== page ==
It is no surprise that the Cloud Industry Forum, which exists to “champion and advocate the adoption and use of on-line (cloud based) services by businesses and individuals” has just published research findings confirming that these areas – communication with users and managing their expectations – require more attention than they currently get.
It is a discussion we often have with clients, service providers and between ourselves at Inpractice when a legal practice is considering a move to secure cloud or hosted technology. We find that clients are inclined not to be persistent enough in helping people to engage on the project during preparations for the transition to working in a different IT environment.
The main hurdle we have to overcome to make this happen is about releasing the expensive fee earner (and support staff) time to listen and engage when they otherwise see fee earning work as more of a priority! Structured effectively, managing this effectively to ensure a smooth transition that keeps people working after the transition is easily justified.
According to report, firms are “finding the migration to cloud computing is not as straightforward as they first thought it would be.” IT staff, partners and senior managers often don’t appreciate the complexity around moving to externally hosted services; and service providers often expect that the firm will handle aspects of the project internally – this is not always clear.
We find that hosting companies that have already dealt with law firms fare better because they have a better understanding of the challenges within law firms. However, law firms often under-estimate the effort that is appropriate. Investment of time here should, in any event, be a catalyst to further improve the performance of people and the business going forwards.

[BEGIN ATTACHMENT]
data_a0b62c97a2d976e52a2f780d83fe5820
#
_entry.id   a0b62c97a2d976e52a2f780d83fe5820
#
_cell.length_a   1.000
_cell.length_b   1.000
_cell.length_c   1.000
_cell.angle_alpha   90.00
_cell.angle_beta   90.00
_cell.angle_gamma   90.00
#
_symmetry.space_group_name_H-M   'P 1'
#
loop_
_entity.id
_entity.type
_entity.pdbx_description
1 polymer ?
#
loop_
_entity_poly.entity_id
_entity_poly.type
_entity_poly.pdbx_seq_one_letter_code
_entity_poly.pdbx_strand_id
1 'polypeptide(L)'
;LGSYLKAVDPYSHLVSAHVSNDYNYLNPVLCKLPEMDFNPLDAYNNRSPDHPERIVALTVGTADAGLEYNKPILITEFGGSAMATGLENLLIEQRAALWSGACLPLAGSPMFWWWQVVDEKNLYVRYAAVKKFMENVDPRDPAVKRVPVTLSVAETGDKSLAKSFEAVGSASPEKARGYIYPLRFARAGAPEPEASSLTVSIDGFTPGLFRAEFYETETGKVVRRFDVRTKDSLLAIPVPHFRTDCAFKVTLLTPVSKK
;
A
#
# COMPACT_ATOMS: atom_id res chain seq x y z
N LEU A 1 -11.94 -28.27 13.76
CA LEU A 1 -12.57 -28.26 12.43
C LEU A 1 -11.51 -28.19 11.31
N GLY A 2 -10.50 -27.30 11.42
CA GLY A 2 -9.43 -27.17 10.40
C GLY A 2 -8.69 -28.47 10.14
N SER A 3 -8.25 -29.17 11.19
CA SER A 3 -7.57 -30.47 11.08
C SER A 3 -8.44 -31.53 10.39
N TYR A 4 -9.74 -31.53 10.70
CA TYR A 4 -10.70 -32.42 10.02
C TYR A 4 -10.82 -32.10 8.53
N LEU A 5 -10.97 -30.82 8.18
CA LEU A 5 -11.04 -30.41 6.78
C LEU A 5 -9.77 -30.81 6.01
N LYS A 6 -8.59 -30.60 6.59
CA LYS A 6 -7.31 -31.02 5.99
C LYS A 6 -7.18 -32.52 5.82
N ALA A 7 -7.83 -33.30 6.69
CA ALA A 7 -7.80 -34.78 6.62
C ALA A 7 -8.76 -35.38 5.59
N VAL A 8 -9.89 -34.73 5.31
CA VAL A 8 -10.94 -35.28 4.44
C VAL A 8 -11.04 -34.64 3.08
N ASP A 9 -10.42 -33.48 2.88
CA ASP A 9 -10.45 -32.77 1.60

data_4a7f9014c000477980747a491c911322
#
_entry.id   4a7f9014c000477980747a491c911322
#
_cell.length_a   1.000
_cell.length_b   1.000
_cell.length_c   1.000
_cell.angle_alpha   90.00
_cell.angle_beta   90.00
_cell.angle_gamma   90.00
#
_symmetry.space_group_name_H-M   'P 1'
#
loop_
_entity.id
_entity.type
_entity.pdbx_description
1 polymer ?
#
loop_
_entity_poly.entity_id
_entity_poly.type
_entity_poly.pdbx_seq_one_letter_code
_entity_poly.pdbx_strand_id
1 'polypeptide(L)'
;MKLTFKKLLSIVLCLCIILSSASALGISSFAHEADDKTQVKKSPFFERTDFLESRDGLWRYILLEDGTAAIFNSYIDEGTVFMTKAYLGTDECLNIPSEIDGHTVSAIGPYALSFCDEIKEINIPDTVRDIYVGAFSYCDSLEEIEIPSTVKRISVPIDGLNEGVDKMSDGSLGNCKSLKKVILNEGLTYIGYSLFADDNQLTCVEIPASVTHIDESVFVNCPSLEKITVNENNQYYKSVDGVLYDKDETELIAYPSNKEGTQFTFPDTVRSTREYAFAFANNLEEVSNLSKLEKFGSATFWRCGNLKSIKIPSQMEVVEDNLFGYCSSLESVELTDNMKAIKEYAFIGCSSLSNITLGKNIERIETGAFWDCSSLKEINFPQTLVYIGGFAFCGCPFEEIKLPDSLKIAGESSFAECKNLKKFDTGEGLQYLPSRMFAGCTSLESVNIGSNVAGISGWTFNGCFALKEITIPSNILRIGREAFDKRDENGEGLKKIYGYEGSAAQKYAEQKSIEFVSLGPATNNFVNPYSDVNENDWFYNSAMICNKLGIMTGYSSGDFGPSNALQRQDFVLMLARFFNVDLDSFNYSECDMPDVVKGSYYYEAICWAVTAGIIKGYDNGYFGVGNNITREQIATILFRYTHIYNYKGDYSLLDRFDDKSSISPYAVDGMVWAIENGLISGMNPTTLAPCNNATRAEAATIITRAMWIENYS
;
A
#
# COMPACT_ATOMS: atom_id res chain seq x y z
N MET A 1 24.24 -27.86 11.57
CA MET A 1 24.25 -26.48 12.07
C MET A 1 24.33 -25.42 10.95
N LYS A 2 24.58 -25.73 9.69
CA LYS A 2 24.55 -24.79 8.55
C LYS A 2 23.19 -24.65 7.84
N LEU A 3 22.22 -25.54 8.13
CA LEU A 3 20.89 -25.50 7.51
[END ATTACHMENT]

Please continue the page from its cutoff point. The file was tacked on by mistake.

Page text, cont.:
Users of a new hosted system want it to provide exactly the same familiar functionality of their old system, usable in the same way on day 1. If not, as is generally the case because you are trying to introduce improvements, they need to know what is different and how to use it.
Otherwise users will understandably but frustratingly, quickly conclude that “nothing works” or that ” this is all rubbish” with that negativity quickly spreading to others and providing ammunition for those employees that are resistant to change. However with effective planning, investigation, lots of cross checking and then effective internal engagement and communication in advance, most of this can be avoided.
Niggles are inevitable. The issues that arise can be very simple, but taken for granted; for example, it would be surprising if users do not understand that on day 1 of the move to a hosted system that they will have a somewhat different desktop. The extent of that difference will depend on your supplier and the solution you have agreed with them. However, it is unlikely that they will be able to find any “recent documents”; shortcuts and auto population of email addresses may have gone or changed, and they could lose their internet favourites unless they are copied across. How does printing work and what’s the best way to get support if there is a problem? How is this communicated?
Changes in functionality could be more fundamental or complex. For example, related to use of digital dictation, or the challenges caused by a new version of Microsoft Office, where people want the old familiar look and feel. How will printing work now? These are all aspects (and there are many more) that will contribute to either the success or failure of your project.
We can help you anticipate and prepare your people to ensure a smooth transition, having learned from our experience in managing these moves over the last 5 or 6 years.
If you are considering a move to the Cloud or a hosted environment, speak to Frank Manning to find out about some of the pitfalls and to discuss how you can prepare your business to avoid them.
Contact Frank on 0161 929 8355 or at email@example.com
Read a short review of the research findings here.